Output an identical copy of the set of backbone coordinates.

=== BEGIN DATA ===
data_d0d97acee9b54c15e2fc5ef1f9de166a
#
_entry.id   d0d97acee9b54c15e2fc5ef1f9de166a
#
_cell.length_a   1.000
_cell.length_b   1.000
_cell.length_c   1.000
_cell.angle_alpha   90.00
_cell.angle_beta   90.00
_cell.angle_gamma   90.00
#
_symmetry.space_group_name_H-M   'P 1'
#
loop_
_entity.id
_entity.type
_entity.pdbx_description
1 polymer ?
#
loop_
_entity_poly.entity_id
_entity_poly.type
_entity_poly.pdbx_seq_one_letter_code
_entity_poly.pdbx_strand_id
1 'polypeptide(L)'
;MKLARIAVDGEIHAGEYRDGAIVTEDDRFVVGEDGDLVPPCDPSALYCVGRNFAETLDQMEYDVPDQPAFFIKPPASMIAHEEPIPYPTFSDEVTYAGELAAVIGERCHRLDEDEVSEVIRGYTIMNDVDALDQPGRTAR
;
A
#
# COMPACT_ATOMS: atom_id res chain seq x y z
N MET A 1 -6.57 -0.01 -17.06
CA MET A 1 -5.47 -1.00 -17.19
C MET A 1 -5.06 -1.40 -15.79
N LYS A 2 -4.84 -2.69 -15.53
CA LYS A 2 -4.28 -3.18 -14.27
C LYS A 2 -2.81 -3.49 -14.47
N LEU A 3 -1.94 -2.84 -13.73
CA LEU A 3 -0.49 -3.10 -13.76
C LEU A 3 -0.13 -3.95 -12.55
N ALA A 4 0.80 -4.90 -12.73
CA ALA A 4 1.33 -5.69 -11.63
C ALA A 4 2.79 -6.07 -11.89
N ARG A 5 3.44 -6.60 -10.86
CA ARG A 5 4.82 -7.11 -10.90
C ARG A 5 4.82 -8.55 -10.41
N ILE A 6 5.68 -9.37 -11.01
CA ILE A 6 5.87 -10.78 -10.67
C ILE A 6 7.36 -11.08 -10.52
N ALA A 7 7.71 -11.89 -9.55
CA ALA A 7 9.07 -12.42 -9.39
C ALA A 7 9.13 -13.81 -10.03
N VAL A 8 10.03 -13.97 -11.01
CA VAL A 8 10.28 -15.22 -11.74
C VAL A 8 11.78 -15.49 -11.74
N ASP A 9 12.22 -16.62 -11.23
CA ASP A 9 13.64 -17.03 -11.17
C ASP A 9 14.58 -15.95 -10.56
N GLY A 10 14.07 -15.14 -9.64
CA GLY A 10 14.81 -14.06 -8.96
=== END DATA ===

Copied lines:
data_d0d97acee9b54c15e2fc5ef1f9de166a
#
_entry.id   d0d97acee9b54c15e2fc5ef1f9de166a
#
_cell.length_a   1.000
_cell.length_b   1.000
_cell.length_c   1.000
_cell.angle_alpha   90.00
_cell.angle_beta   90.00
_cell.angle_gamma   90.00
#
_symmetry.space_group_name_H-M   'P 1'
#
loop_
_entity.id
_entity.type
_entity.pdbx_description
1 polymer ?
#
loop_
_entity_poly.entity_id
_entity_poly.type
_entity_poly.pdbx_seq_one_letter_code
_entity_poly.pdbx_strand_id
1 'polypeptide(L)'
;MKLARIAVDGEIHAGEYRDGAIVTEDDRFVVGEDGDLVPPCDPSALYCVGRNFAETLDQMEYDVPDQPAFFIKPPASMIAHEEPIPYPTFSDEVTYAGELAAVIGERCHRLDEDEVSEVIRGYTIMNDVDALDQPGRTAR
;
A
#
# COMPACT_ATOMS: atom_id res chain seq x y z
N MET A 1 -6.57 -0.01 -17.06
CA MET A 1 -5.47 -1.00 -17.19
C MET A 1 -5.06 -1.40 -15.79
N LYS A 2 -4.84 -2.69 -15.53
CA LYS A 2 -4.28 -3.18 -14.27
C LYS A 2 -2.81 -3.49 -14.47
N LEU A 3 -1.94 -2.84 -13.73
CA LEU A 3 -0.49 -3.10 -13.76
C LEU A 3 -0.13 -3.95 -12.55
N ALA A 4 0.80 -4.90 -12.73
CA ALA A 4 1.33 -5.69 -11.63
C ALA A 4 2.79 -6.07 -11.89
N ARG A 5 3.44 -6.60 -10.86
CA ARG A 5 4.82 -7.11 -10.90
C ARG A 5 4.82 -8.55 -10.41
N ILE A 6 5.68 -9.37 -11.01
CA ILE A 6 5.87 -10.78 -10.67
C ILE A 6 7.36 -11.08 -10.52
N ALA A 7 7.71 -11.89 -9.55
CA ALA A 7 9.07 -12.42 -9.39
C ALA A 7 9.13 -13.81 -10.03
N VAL A 8 10.03 -13.97 -11.01
CA VAL A 8 10.28 -15.22 -11.74
C VAL A 8 11.78 -15.49 -11.74
N ASP A 9 12.22 -16.62 -11.23
CA ASP A 9 13.64 -17.03 -11.17
C ASP A 9 14.58 -15.95 -10.56
N GLY A 10 14.07 -15.14 -9.64
CA GLY A 10 14.81 -14.06 -8.96